• Create a network where you can check in on your friends and fellow bandspeople. If anyone is not online, pick-up the phone, send a postcard (you can use the Touchnote app so you don’t have to go to the Post Office).


• If you want some extra support for mental health then join my group at www.facebook.com/groups/brassonthemind where I am on hand to support you.


The most important things we can do right now are look after our mental and physical health, be creative in how we do what we love and communicate with as many people as possible to check they are safe and well too.


Brass bands are not non-essential; they are essential for our wellbeing and now is the time for our bands to pull together more than ever and together we can weather this storm and get back to performing music in the bands we love.


We might be on lockdown, but we can still be inspired, we can still communicate and share in our passion and we can still perform, albeit in a slightly new way.


Things are different, but different doesn’t have to mean bad.


Much Love

Tabby xxx






By modefor, Jan 29 2020 11:59AM

Mental Health is coming to the forefront of conversations in bandrooms across the UK thanks to an overwhelming response to the ‘Brass on the Mind… in the Bandroom’ project which I have launched.

The project, is allowing me to visit bandrooms across the UK to raise awareness of mental health, address the language, resilience and support of mental health and wellbeing for our brass band musicians and help bands incorporate better communication, support structures and mental health policies in their organisations.


These sessions are designed as a stepping-stone to mental health awareness courses or the full Mental Health First Aid training and offer an opportunity for the whole band, conductor and non-musical supports to work together in a mental and musical development session which fits in to band’s usual rehearsal time.


Over the course of the two-hour session we work together to look at what mental health is and it’s importance, how to build a strong, resilient, supportive, fun, musical and social environment and how everyone can be a contribution in order to strengthen mental health of ourselves and those around us. I focus on areas such as language, confidence and anxiety through a mixture of conversation, playing music and expert research from mental health professionals, musical, business and sporting philosophers and psychologists.


I’m so delighted that the uptake on the sessions has been overwhelming and the response to me bringing mental health to the forefront of our attention in the brass band movement has been very positive at every level of banding. There has, of course, been some scepticism but this is a good thing as scepticism leads to conversations, awareness and education for all of us and that is what this is about; making more people aware of the benefits of good mental health, after all, we all have mental health.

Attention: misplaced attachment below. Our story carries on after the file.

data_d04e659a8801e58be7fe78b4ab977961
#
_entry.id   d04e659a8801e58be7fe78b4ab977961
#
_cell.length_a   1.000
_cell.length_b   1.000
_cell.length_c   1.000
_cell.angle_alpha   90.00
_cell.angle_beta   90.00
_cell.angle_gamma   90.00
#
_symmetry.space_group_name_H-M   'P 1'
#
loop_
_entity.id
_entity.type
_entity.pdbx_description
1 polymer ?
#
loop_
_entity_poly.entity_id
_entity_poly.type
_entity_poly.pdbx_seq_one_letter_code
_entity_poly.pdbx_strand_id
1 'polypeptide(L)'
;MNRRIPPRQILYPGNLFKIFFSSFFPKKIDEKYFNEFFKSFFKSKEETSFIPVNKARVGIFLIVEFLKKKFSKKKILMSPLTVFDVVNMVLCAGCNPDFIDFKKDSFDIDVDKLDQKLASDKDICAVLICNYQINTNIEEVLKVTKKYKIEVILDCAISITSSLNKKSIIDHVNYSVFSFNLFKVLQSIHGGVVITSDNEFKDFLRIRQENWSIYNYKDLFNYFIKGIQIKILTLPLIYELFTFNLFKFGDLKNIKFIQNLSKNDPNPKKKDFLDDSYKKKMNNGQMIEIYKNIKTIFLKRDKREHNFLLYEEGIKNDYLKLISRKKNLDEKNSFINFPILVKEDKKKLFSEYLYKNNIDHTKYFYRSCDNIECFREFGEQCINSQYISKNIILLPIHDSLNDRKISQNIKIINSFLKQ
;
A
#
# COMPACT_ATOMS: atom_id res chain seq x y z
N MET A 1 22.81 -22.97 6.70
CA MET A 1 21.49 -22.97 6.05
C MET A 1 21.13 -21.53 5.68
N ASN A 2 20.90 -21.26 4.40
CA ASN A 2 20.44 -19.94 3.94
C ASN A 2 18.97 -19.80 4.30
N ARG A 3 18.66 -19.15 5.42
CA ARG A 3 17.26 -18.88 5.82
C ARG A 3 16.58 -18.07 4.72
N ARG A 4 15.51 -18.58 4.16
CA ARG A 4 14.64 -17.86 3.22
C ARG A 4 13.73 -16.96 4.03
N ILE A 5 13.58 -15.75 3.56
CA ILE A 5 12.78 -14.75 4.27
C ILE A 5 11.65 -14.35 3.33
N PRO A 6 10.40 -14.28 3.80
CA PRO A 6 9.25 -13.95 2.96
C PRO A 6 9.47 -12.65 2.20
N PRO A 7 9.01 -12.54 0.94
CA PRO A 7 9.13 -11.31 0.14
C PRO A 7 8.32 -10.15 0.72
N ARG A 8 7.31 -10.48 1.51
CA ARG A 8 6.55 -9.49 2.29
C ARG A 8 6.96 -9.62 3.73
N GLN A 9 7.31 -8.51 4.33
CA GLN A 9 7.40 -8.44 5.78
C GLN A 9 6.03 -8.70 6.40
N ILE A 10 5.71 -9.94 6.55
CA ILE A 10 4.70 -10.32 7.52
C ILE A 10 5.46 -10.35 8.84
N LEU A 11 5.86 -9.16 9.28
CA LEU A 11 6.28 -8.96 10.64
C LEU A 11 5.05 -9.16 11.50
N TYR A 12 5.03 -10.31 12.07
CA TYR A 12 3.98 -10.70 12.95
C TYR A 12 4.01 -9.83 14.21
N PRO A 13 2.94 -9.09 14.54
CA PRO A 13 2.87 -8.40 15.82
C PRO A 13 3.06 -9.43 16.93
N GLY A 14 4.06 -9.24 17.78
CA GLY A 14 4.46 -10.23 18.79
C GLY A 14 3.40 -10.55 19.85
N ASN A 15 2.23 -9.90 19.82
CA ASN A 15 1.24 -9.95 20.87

I tailor the sessions for each band and they work as a stand-alone session or as part of pre-competition development. Contests have a massive impact on mental health so in the sessions we focus not just on the music the band is preparing, but how to prepare our minds for better confidence and performance skills. Just like athletes who spend a lot of time strengthening their mental fitness as well as physical fitness, in bands we need to focus not on just what we’re performing but how we perform. As such, I’m really looking forward to working with some bands ahead of the Regional Brass Band Championships to bring a different approach and perspective to their competitive development.


With no official funding in place yet for mental health support in brass bands, Mode for… is subsiding many sessions in order to bring this valuable information bandrooms across the UK so drop me a message to find out more and let’s create something great in your bandroom, whatever ‘section’ you are in. This is vital for everyone.


Bookings are available throughout the year, with some sessions still available ahead of the Regional Brass Band Championships, so why not try something different for your Area prep?


Much Love

Tabby xxx



The Blog written by Tabby Kerwin focussing on possibility, productivity &  performance, with a focus on resilience, creativity & mental health.